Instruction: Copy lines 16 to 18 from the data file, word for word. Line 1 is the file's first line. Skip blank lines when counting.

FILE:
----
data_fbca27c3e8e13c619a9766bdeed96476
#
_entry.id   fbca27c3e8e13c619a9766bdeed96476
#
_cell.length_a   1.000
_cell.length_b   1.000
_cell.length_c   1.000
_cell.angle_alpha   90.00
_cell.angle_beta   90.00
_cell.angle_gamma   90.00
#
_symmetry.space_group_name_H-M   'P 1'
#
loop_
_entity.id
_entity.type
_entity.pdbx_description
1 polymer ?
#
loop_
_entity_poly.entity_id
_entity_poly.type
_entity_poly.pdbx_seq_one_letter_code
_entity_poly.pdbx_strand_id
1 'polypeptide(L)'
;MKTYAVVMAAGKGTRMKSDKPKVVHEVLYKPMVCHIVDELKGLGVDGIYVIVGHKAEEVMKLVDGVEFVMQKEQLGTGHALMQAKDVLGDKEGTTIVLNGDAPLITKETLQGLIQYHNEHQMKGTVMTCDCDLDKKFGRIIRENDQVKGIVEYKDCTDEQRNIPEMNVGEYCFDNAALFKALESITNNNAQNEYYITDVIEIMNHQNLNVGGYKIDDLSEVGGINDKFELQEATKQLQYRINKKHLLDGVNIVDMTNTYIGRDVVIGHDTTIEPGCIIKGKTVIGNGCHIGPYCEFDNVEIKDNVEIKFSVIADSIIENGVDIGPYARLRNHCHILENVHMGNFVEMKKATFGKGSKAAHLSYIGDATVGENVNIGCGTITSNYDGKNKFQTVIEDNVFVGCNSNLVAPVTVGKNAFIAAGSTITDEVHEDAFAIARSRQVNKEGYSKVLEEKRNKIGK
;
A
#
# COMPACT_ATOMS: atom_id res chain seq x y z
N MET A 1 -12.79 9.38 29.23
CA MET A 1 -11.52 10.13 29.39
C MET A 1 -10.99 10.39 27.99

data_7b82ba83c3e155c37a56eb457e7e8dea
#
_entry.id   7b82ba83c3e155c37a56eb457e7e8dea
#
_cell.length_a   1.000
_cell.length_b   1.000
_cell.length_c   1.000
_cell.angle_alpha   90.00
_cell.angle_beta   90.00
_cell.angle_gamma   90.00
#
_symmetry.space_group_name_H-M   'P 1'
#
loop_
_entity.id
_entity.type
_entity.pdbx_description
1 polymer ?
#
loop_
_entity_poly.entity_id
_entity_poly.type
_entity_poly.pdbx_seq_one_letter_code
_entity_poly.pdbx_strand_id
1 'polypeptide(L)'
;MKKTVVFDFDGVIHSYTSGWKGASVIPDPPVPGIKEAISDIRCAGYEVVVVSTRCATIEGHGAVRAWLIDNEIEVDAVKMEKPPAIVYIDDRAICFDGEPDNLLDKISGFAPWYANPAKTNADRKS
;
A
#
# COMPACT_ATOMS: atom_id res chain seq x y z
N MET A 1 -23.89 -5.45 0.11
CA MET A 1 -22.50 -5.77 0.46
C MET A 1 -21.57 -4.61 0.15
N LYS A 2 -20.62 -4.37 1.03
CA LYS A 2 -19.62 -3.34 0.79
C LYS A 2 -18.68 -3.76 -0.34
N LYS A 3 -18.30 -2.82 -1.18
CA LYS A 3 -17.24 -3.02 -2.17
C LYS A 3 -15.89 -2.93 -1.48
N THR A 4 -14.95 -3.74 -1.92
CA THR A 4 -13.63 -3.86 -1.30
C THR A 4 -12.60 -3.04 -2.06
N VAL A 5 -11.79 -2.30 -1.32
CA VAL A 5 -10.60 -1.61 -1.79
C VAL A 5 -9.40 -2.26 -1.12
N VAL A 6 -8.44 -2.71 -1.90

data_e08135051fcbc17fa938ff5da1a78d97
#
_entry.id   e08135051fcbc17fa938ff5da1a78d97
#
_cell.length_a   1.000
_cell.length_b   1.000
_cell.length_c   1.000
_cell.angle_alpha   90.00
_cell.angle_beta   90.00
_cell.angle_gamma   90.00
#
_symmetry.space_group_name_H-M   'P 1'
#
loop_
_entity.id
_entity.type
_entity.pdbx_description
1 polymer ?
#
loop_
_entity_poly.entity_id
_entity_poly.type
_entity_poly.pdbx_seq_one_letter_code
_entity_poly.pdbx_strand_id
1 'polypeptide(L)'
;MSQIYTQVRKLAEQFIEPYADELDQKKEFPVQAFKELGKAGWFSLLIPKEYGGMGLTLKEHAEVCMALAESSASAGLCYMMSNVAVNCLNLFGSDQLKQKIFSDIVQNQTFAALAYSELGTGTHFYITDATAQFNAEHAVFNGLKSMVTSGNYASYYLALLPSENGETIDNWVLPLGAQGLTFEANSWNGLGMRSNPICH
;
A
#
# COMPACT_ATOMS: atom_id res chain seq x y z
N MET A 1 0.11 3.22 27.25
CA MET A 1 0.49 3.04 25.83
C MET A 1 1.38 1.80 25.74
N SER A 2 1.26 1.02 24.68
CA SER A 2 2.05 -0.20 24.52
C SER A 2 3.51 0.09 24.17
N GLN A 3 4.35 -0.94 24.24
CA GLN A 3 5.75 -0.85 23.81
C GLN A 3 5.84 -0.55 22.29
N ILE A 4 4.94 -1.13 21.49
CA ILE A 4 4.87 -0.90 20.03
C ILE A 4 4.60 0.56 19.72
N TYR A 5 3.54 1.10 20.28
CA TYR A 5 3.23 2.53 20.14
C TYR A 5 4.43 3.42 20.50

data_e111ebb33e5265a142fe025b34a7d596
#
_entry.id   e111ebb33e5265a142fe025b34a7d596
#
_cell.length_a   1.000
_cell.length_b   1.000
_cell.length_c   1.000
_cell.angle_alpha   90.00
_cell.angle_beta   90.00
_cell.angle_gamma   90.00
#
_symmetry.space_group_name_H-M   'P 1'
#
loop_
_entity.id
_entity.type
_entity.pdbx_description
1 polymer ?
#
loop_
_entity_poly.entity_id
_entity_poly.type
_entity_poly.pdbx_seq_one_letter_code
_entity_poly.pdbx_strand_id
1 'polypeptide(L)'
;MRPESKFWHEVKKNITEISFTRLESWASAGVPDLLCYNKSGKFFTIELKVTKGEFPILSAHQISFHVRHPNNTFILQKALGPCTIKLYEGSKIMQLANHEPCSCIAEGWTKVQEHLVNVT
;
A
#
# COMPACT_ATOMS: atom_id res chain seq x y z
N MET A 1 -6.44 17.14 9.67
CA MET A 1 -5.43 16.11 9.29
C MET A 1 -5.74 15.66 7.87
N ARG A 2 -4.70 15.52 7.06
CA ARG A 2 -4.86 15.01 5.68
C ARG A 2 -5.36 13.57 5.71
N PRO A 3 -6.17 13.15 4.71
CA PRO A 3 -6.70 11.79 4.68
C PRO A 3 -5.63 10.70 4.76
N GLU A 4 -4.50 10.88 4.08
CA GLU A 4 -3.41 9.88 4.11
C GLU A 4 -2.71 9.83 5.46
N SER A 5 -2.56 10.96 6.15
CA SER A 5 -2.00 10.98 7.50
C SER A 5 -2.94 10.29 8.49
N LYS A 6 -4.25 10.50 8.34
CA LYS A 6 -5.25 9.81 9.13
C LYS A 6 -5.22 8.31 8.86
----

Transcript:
_entity.type
_entity.pdbx_description
1 polymer ?